Re: Succession Planning

Wiggo Hustad (
Wed, 07 Sep 1994 13:04:19 +0200

>Hi from Denis Cowan:
>A request:
>One of my clients, I normally do T & D type work for them, has a problem
>with what they have described as succession planning. At the moment I am
>not being paid to help on this, they are addressing it internally.
>However by providing info. to them I hope to get further work. despite
>this mercenary perspective I would still appreciate any info. anyone has.
>The issue:
>They are a governement organization which has a number of regional
>offices. They have just upgraded, advertized and filled the regional
>management jobs. Unfortunately the have filled them with the previous
>occupants, who are not generally seen as effective by their peers, senior
>management and their staff. This happened because the current occupants
>are seen as the best of a poor lot.{
>Management does not want to be in this situation again. When the current
>crop of managers retire in a few years, they want to have a range of good
>peopler to replacre them. The replacements are to come from insoide the
>organization. They have termed this a succession planning exercise.
>Requirement: This is not my area of expertize, so any info. appreciated.
>What should they do?
>Is succession planning the answer?
>Does it still exist as a concept ?
>What would a learning org. do ? (They would not currently perceive
>themselves as a learning org>
>Any help appreciated
>Denis cowan
>PS I will post this messgae to other lists as well
Hi Denis !

I have just entered the learning-org world web, so this is also a test on
how things work. My background, former org.development consultant, now
researcher on org. learning and ph.d. candidate working on knowledge
producing processes and their outcome.

To your questions. It is hard to give you any answer without having more
details on the organization in question. My basic point of view is that if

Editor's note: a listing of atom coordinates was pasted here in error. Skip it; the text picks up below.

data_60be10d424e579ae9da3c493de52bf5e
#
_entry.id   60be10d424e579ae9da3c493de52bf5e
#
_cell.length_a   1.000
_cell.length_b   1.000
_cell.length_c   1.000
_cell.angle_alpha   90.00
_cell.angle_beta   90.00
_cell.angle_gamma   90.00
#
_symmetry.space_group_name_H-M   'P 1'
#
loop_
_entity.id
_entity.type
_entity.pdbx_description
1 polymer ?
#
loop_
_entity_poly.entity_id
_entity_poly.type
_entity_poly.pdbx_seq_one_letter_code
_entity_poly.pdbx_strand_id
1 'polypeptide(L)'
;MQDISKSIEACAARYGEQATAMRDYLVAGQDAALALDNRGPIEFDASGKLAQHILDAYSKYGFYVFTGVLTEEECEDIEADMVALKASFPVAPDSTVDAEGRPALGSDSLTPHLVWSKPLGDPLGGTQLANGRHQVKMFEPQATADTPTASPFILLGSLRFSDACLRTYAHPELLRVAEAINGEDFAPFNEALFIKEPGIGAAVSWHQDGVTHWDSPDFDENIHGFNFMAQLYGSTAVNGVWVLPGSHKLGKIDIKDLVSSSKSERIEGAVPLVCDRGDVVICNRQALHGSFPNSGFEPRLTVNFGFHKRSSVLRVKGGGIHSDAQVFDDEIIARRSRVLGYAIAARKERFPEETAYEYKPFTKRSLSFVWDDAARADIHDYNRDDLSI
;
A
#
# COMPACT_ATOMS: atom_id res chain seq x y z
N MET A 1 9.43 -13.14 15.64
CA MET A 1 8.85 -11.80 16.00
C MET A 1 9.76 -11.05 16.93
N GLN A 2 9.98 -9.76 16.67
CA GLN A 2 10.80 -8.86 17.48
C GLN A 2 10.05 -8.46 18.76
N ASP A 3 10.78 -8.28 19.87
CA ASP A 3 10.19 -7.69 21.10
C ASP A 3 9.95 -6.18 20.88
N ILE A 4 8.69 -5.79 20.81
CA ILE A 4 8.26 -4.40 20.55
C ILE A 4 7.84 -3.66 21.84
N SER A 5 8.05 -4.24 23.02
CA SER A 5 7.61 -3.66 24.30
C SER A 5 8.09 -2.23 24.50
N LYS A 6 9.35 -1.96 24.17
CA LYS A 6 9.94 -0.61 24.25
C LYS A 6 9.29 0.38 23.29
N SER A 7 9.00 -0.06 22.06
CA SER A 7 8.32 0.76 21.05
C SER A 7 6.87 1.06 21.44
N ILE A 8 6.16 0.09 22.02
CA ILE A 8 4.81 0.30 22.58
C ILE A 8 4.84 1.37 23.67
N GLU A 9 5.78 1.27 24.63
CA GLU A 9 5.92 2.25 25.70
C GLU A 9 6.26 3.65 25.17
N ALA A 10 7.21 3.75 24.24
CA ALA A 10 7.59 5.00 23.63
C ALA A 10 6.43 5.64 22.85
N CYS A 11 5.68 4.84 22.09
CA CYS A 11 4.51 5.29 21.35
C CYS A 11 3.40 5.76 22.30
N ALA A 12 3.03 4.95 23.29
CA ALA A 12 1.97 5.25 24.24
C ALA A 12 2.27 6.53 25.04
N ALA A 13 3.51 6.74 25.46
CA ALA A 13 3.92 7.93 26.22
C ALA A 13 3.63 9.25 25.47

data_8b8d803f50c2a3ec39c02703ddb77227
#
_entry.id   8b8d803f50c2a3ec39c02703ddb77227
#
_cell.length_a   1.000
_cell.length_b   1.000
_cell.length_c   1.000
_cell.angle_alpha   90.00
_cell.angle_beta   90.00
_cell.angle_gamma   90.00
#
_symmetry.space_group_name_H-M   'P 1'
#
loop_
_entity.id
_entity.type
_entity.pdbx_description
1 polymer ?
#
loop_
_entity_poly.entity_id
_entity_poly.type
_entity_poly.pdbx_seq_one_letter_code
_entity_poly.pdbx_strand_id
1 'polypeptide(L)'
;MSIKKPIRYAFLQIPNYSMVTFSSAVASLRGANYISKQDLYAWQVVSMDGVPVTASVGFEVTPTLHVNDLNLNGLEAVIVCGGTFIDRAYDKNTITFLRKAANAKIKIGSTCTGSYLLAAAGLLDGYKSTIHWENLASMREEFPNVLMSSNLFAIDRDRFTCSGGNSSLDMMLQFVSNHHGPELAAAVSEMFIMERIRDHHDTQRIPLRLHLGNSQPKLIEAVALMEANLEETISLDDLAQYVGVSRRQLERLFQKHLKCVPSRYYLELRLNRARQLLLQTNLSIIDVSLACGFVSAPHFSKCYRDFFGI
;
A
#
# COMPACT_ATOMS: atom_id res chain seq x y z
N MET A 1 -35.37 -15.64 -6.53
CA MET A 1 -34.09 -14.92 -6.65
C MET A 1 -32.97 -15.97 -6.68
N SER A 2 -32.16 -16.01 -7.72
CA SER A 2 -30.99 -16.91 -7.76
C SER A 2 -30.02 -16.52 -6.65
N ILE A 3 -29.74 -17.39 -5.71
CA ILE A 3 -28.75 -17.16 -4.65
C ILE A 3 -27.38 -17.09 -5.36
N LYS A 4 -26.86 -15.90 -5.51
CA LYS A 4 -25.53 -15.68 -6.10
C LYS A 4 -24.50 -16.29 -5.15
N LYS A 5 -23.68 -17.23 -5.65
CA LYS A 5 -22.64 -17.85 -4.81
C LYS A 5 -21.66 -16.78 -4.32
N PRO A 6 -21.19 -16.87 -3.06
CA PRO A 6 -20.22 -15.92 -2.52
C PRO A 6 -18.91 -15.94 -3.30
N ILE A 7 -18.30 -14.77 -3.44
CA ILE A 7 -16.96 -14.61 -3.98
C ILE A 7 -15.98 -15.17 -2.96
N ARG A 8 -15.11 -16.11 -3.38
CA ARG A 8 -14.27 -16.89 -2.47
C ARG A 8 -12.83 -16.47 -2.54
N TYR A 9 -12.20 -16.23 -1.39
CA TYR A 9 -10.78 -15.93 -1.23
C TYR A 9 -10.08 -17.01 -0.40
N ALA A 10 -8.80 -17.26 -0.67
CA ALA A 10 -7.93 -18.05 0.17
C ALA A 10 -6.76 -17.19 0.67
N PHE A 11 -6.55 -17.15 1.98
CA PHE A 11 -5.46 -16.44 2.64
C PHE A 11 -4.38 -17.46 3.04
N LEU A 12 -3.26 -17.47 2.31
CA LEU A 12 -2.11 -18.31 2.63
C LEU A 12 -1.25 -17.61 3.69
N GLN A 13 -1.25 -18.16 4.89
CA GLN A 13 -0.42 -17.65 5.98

people are regarded as ineffective, that is what they will become.

Some hints (or questions):
Does the present management have a common understanding of present and
future challenges ? If not MENTAL MODELS and BUILDING SHARED VISION.

Are "junior" staff, with their present skills able to fill tomorrows
challenges ? If not, training programme - PERSONAL MASTERY

Can present regional management hold some vital knowledge, despite their
"ineffectiveness", that the org. should store for future needs ? If so,
experience transfer processes could vitalize them for the rest of their
periode and at the same time extend the org's present and future knowledge.
I very much will recommend a look at the concept of Action Learning (ref.
Reginald Revans). TEAM LEARNING

As I understand the org. in question is a bureaucracy. An interesting remark
my ph.d. advisor (prof. Audun Offerdal, University of Bergen, Norway) made
some time ago pinpoints the dilemma in such organizations: they are by
definition limiting the personal freedom for any employee or manager, i.e.
they are rulebased. At the same time this rulefollowing behavior inhibits
learning, i.e. there are no incentives for changing local rules or overall
policy outside local rules. keywords are freedom, responsibility -> learning

Hope you find some of this useful. Send some words in reply.

Best regards,

Wiggo Hustad
Western Norway Research Institute